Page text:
Hmm.  Interesting.  Now I believe that 12th grade boys have a difficult time relating to female characters, all the more reason for them to read a novel about one, because (the men in my family will agree with me here) they're going to have problems relating to females for the rest of their lives.  As to all the other issues, I'm not even going to sink to the debacle of a debate – instead I challenge you to stop by the library banned book display and pick out a banned book that looks interesting.  Think about it.  What's your reaction?  Tell your mom or your friend or your dog how it made you feel.  Enjoy that you have the freedom to read whatever you want, whenever you want, and when you're done reading that book you can lawfully, gleefully, and freely run through the streets (or get on Facebook) and share with the world how you felt and thought about that awesome book.  Because we live in America, man.  And we don't let other people dictate to us what we're allowed to read or not read, think or not think, because if we do that, then we're creating the very world depicted in The Handmaid's Tale.

Now I'm going to go home, re-read my copy, get my mom to watch the Sci-Fi channel movie version with me, and then I'm going to tell my friends on Facebook what a compelling story it is – and how glad I am that I don't share the Handmaid's world.  -Jennifer W.

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Wednesday, September 28, 2016

Fun Home: A Family Tragicomic by Alison Bechdel

To celebrate Banned Books Week, I read Bechdel’s graphic novel memorializing her dad. This very literary autobiography in pictures was banned… why? If we focus on reasons to be negative, we lose the chance to experience the wonder and joy that come from honest insights.

Like Art Spiegelman, author of the great graphic novel Maus, Bechdel shows how she dealt with a shame-filled parent, who suffered rather than be fully honest with himself or his family. For his lifetime, her dad subverted his attraction to men; partly in response, she championed her own gay sexuality. And although they were brainy people, they could not talk as they needed to.

Her fascination with psychoanalytic insights shines through here.  Bechdel attempts to illustrate how every family’s secrets poison generations when they are not articulated.  Almost every lovingly drawn image holds symbol, archetype, or intelligence to confront her family’s denial of uncomfortable facts.

Not a children's book, but certainly not to be kept from older children. Sharing information makes us free, even when it’s grim stuff. Often, the insights of confronting our unique reality are worth our transgressing the self-protection we call being proper. As a genre, graphic novels often toe past some line of acceptability, maybe because generations ago, they were just comic books. The book was likely challenged for one pageful of line drawings of sex.  I have no patience for fiction that uses violence or stunning misbehavior for readers' catharsis. But this writing and art illuminates the barely-functional relationships of families, and the joy that comes from respectful truth-telling.  -Jon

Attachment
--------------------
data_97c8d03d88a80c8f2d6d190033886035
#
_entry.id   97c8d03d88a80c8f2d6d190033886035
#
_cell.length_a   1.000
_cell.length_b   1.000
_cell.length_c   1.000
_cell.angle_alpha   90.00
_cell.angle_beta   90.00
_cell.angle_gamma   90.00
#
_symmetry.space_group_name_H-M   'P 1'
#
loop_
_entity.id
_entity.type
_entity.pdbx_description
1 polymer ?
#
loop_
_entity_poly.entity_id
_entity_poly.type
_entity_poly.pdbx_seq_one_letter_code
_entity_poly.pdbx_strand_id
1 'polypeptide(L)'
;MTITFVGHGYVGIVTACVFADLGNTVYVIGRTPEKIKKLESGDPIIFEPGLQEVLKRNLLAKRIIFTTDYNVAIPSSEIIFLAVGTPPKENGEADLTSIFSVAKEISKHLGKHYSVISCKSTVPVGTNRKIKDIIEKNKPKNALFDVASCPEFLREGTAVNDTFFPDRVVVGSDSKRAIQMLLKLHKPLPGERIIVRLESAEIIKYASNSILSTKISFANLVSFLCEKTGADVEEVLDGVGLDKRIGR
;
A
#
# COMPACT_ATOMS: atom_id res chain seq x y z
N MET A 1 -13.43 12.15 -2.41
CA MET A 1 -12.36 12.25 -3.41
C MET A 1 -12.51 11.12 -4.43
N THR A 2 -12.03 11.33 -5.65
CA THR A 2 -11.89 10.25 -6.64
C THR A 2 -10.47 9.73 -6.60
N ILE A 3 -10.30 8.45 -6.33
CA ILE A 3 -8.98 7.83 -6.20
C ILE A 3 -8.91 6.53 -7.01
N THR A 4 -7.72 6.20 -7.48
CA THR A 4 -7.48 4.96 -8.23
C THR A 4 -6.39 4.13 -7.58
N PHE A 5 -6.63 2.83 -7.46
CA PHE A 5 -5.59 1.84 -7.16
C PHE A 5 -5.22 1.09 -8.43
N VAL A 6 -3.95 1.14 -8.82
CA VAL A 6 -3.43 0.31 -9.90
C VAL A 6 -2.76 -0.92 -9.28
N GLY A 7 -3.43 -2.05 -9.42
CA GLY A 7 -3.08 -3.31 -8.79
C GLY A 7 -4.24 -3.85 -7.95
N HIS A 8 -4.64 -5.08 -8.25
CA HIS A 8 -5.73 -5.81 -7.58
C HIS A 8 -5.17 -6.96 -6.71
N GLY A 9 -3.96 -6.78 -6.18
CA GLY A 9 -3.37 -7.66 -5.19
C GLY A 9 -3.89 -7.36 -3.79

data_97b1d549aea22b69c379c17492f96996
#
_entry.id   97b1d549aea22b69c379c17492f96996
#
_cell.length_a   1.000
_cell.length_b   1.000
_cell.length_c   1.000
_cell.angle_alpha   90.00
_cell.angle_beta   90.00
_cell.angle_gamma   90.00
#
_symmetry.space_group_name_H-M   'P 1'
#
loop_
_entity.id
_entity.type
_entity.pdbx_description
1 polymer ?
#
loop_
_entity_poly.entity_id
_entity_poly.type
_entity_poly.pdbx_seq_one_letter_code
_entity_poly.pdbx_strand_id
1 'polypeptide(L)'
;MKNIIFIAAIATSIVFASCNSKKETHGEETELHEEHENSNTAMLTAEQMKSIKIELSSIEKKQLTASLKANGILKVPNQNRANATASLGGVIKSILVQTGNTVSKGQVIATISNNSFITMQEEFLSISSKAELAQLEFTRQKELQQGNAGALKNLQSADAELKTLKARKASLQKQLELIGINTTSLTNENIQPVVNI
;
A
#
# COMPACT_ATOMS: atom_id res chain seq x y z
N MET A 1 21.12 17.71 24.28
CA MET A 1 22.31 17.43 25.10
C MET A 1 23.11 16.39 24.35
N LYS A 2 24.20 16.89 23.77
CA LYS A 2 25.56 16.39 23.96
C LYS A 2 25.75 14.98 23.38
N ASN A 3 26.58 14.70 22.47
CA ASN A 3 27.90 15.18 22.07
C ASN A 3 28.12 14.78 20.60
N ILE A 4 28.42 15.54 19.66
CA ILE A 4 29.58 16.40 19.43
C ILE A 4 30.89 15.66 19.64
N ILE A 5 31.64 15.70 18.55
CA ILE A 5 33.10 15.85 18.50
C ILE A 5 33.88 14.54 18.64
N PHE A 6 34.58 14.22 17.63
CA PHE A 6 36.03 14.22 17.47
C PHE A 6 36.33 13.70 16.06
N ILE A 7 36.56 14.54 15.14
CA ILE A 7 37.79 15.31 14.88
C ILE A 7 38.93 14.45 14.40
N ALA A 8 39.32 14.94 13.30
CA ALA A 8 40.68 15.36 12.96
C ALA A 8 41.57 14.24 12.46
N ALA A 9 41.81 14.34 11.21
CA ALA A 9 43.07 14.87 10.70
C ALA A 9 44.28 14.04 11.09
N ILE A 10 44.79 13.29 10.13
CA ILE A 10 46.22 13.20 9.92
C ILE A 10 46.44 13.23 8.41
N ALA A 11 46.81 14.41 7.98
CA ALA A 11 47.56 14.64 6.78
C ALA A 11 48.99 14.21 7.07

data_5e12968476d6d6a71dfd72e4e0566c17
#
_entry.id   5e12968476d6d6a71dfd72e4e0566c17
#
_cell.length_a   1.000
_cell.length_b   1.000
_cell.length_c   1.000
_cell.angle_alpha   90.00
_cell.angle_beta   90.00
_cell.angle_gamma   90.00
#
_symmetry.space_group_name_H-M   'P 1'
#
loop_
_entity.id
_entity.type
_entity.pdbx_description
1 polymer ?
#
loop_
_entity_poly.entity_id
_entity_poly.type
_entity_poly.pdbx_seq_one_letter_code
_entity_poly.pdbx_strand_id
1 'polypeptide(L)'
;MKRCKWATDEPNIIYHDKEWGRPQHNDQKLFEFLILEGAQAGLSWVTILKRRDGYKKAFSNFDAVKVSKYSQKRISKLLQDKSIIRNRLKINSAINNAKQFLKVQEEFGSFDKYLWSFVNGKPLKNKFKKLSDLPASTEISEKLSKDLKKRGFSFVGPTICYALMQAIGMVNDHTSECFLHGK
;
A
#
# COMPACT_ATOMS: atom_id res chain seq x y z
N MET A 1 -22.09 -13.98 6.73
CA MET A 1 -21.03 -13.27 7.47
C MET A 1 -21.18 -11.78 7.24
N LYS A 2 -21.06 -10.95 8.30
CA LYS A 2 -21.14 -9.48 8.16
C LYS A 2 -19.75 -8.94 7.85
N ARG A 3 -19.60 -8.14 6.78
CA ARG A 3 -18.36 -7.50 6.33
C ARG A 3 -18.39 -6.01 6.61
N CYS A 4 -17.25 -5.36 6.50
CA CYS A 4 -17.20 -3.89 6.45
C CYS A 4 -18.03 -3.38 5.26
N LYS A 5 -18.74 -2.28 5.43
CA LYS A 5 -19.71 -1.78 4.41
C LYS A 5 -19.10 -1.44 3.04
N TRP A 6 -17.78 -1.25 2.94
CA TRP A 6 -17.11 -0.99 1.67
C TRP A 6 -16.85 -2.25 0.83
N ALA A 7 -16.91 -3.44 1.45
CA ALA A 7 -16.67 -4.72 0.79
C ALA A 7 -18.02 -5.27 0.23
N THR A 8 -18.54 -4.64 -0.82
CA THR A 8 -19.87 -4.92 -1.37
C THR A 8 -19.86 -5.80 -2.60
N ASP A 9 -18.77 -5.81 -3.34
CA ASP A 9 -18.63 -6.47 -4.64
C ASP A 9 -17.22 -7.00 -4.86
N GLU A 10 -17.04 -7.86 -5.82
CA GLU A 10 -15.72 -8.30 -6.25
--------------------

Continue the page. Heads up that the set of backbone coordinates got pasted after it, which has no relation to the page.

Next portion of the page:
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Tuesday, September 27, 2016

The Call of the Wild by Jack London

Wikipedia summary:  The Call of the Wild is a short adventure novel by Jack London published in 1903 and set in Yukon, Canada during the 1890s Klondike Gold Rush, when strong sled dogs were in high demand. The central character of the novel is a dog named Buck. The story opens at a ranch in Santa Clara Valley, California, when Buck is stolen from his home and sold into service as a sled dog in Alaska. He becomes progressively feral in the harsh environment, where he is forced to fight to survive and dominate other dogs. By the end, he sheds the veneer of civilization, and relies on primordial instinct and learned experience to emerge as a leader in the wild.

My review:  I liked Buck quite a lot.  He’s a survivor, and a hero.  The book is told from his viewpoint, and London is very good at anthropomorphizing – you can actually believe these are the thoughts and actions of a real dog in a series of bad spots. I was glad when Buck finally escaped from humankind altogether and became a leader amongst his peers, the wild wolves.  He is way better off going his own way in the wilderness than when subjected to the hands of men.

London also captures the feel of a gold rush boom town with great clarity, and conveys it to his readers.  This was contemporary fiction when he wrote it, and he actually spent time in Dawson in 1903 to get “local color” for his writings.  There’s also a lot of interesting background details about sled dogs, gold rushes, and wilderness living and travel in the early 1900s.  If this book is any indication, however, London did not have a very high opinion of his fellow man, with a few exceptions.

That said, I have no idea why anyone would want to ban this book – it’s a great adventure story, and deserves its status as a classic of literature. -Lynne